If we are trying to debug multithread apps in Android Studio, we could have troubles with some of our breakpoints, so it’s better to enable an Android Studio option to pause all threads by default setting.

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When the currently executing thread encounters the breakpoint, it will just stop every thread in the application.

Evaluate and log

“Evaluate and Log” multiple variables or make a string expression at a breakpoint. In this case, it will not stop app execution further and will get debug strings.

Just unselect the Suspend checkbox -> select Evaluate and log checkbox and add any kotlin expression. Then it will evaluate the expression and log into the log section without suspending the thread.

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Breakpoint groups

If we are working on multiple bugs, sometimes we need to move on to another bug without completing the currently working bug. In this condition, most of the developers disable the previously added debugger. So, breakpoint groups are the feature to save breakpoints for future purposes.

Right-click on the breakpoint -> click on the More -> select multiple breakpoints we want to group -> Right-click -> Create new -> give group name

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Then we can enable/disable them in a single click.

Drop frame

We can drop the frames until we reach the point where we want to be. This isn’t exactly stepping backward, but it is quite similar in a lot of respects.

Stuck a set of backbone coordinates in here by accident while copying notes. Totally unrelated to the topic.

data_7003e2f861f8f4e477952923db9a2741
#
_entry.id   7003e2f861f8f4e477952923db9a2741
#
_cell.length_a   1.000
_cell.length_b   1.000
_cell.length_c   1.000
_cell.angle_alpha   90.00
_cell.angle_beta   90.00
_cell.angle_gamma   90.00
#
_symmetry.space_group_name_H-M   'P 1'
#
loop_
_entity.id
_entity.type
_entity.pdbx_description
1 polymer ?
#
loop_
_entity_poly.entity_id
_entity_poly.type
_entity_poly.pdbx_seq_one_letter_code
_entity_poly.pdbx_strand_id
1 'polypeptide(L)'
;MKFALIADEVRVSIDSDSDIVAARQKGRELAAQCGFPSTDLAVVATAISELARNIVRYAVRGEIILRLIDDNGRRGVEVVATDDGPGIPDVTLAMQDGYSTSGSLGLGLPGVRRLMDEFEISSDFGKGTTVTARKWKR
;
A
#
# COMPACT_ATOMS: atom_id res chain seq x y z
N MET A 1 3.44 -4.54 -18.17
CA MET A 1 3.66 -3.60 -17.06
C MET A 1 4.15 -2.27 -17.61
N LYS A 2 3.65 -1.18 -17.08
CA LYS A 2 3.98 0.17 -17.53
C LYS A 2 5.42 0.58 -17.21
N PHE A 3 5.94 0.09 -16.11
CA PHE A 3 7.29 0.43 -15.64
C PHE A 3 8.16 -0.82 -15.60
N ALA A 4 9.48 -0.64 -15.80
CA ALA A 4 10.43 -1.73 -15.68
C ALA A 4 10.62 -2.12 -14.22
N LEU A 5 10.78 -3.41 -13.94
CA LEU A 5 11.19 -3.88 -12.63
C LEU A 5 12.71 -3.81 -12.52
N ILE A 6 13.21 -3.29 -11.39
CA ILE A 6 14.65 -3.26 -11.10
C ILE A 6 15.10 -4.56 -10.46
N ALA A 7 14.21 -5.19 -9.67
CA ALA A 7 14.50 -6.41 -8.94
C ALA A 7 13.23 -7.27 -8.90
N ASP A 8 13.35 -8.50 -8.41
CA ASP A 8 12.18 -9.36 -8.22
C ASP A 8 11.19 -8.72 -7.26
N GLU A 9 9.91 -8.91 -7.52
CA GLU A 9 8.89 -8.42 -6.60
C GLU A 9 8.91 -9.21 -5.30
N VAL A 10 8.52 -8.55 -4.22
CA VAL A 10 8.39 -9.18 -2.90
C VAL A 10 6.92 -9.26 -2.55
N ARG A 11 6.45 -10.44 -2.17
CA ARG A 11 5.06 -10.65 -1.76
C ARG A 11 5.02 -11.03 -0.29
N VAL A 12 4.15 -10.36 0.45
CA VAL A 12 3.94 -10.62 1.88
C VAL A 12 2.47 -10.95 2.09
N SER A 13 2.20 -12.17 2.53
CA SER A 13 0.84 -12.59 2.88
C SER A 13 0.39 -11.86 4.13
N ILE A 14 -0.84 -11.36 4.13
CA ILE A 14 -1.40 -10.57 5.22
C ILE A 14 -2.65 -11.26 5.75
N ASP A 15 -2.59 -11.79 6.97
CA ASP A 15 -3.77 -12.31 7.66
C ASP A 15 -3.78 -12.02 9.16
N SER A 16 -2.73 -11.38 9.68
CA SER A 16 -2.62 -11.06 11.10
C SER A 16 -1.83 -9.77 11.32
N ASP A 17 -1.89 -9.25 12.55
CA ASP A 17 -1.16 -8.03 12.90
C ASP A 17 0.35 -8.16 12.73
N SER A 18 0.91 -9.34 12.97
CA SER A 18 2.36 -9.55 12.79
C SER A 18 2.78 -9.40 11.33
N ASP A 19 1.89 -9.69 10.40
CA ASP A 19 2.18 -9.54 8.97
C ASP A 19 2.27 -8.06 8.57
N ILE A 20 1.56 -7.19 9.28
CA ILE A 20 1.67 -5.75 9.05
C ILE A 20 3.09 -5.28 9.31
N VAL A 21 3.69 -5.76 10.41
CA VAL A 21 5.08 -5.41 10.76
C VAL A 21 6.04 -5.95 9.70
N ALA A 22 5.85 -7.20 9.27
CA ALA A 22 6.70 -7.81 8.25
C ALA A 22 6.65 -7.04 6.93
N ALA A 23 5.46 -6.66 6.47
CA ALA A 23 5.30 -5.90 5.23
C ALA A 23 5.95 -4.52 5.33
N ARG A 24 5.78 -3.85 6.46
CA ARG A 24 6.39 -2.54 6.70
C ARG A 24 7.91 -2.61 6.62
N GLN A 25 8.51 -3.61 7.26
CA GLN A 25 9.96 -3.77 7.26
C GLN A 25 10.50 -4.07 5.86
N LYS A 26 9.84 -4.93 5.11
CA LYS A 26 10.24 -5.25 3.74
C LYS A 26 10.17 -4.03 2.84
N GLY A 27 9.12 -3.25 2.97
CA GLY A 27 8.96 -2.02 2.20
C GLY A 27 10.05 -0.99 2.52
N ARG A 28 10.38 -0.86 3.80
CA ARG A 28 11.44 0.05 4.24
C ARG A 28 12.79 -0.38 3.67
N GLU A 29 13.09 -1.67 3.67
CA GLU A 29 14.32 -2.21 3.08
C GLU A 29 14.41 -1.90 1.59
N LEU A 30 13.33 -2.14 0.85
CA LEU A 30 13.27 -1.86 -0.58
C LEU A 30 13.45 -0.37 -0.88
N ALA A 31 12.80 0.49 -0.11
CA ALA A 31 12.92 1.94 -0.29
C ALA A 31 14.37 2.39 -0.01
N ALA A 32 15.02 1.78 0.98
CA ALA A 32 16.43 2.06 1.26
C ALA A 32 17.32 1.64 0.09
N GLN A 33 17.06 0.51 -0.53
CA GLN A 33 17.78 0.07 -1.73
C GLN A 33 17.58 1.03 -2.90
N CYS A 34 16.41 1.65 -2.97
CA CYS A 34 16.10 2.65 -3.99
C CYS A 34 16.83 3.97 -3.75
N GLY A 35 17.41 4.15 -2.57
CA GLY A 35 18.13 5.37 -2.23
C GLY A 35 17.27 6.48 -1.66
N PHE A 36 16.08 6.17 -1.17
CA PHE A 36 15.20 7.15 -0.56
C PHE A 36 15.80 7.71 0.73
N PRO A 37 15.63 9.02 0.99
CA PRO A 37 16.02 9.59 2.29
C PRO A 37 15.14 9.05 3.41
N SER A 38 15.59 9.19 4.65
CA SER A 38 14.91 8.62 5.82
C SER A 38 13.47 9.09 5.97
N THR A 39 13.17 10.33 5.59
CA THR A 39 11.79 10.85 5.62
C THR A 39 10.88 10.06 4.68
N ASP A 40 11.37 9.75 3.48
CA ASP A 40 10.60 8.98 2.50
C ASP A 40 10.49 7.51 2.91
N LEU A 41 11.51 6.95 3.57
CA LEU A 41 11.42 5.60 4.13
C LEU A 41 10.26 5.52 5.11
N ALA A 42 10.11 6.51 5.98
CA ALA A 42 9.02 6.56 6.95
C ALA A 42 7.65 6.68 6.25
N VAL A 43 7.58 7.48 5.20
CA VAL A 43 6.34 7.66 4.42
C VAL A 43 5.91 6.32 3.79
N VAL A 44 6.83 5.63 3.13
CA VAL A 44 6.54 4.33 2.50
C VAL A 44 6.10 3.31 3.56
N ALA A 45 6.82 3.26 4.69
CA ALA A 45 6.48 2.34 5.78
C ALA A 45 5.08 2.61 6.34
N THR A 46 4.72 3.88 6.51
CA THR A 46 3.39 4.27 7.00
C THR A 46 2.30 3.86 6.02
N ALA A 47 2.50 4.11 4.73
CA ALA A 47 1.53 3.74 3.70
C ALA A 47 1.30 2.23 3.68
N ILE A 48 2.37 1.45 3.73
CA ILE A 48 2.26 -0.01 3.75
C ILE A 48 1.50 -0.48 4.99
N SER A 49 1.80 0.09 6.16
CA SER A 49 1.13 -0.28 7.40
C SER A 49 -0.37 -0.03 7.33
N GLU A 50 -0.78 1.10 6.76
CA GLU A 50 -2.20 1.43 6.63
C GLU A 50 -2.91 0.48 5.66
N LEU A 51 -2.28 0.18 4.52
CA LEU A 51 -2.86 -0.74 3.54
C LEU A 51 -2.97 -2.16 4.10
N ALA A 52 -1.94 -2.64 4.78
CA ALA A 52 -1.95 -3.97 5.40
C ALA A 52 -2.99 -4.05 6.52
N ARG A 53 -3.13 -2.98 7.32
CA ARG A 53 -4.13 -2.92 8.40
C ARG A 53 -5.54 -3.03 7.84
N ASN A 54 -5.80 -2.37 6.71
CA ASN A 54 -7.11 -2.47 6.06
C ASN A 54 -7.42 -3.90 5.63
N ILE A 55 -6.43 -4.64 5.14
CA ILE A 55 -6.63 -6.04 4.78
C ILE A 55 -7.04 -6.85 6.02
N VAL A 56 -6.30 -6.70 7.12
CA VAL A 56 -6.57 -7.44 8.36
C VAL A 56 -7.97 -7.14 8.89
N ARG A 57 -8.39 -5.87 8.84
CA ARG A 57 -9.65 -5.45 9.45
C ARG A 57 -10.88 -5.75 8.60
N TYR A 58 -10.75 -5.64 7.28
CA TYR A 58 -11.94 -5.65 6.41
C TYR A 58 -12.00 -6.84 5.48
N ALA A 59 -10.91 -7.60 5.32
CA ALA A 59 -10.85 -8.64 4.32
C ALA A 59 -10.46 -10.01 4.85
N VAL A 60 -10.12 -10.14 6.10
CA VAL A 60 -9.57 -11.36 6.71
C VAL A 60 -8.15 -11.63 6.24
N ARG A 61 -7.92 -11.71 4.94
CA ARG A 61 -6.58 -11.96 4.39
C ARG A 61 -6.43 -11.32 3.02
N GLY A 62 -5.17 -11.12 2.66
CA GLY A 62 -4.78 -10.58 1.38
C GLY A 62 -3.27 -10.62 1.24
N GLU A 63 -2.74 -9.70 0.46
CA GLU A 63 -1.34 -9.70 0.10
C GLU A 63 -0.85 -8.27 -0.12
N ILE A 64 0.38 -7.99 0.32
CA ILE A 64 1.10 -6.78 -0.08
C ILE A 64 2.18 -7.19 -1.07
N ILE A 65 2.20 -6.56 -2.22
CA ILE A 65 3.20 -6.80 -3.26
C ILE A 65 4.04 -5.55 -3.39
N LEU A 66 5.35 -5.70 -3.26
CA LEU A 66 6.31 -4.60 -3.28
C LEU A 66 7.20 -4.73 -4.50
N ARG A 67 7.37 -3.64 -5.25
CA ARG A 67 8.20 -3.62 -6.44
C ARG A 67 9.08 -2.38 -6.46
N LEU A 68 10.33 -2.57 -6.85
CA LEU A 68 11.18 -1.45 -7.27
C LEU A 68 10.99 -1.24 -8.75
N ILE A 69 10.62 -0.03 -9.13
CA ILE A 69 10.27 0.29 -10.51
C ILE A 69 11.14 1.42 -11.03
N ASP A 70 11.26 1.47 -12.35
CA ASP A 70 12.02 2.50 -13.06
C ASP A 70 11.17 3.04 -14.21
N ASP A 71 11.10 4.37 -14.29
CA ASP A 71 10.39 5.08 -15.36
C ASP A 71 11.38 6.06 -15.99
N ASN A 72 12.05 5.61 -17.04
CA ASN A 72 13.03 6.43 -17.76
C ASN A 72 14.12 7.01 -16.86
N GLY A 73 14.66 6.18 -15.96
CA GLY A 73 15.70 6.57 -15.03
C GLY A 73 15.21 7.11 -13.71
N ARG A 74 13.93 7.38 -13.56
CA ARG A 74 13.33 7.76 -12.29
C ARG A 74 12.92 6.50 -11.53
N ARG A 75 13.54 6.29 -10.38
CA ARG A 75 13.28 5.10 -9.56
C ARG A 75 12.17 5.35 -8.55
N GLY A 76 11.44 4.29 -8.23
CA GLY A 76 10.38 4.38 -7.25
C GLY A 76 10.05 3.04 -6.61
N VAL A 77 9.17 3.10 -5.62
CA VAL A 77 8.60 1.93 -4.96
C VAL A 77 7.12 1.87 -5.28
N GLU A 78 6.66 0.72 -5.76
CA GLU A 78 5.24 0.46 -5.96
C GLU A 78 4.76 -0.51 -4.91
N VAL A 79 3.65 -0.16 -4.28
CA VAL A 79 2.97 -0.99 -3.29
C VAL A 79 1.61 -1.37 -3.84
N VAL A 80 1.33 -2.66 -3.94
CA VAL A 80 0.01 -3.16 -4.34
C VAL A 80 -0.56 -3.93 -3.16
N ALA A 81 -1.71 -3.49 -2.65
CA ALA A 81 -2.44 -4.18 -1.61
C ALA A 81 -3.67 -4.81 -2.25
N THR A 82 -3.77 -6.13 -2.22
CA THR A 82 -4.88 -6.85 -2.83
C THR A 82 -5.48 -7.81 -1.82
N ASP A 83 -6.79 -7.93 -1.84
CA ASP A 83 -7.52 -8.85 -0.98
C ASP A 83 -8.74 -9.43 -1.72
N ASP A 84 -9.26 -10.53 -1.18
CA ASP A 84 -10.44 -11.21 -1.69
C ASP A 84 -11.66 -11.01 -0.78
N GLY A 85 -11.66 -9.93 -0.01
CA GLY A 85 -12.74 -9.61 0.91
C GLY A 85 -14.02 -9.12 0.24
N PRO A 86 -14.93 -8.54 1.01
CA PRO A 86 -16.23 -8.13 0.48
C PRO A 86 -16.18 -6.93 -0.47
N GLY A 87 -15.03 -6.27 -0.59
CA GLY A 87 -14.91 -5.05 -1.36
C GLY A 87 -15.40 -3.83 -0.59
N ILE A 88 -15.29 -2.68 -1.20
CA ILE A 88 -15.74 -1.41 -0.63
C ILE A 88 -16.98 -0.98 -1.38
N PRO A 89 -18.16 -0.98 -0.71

For example, we step over a method called a() expecting to get 2 but after re-checking the value returned we notice it's 5 instead of 2. How can we step back to where we were before and step into the method to see what is going on? We know we can do this in Android Studio if targeting devices running with at least Android10.

Click on the Drop frame button: It will pull you out from the current method and put you right forward started and if you step into it again you will get a second chance.

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Evaluate expression

When debugging an application, we can set a breakpoint and when that triggers, we can right-click in the editor and select ‘Evaluate Expression’ or just Evaluate Expression(Alt+F8). In this window, we can check any statement and data.

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Apply changes

Apply changes tools in Android Studio are to provide that allows us to quickly edit and validate code changes in our app. Without reinstalling the app we can change our block of code and meantime we can debug as well.

This feature is available for devices and emulators running on Android 8.0 or newer, Android Studio now features three buttons that control how much of the application Run, Apply Changes and Apply Code Changes.

To achieve this feature:

  1. Add your debugger in any code of line

Analyze stack trace

Finally, despite all of these tips and tricks, we are still going to write some codes, debug and will get crashes or bug reports as well.

So, to track stack trace text:

Go to Analyze -> Analyze Stack Trace or Thread Dump… ->Put stack trace or complete thread dump into the box(It will find value on the clipboard) -> Ok

It will quickly jump into the codebase.

Enjoy!! Happy Debugging 🙂

Sr Software Engineer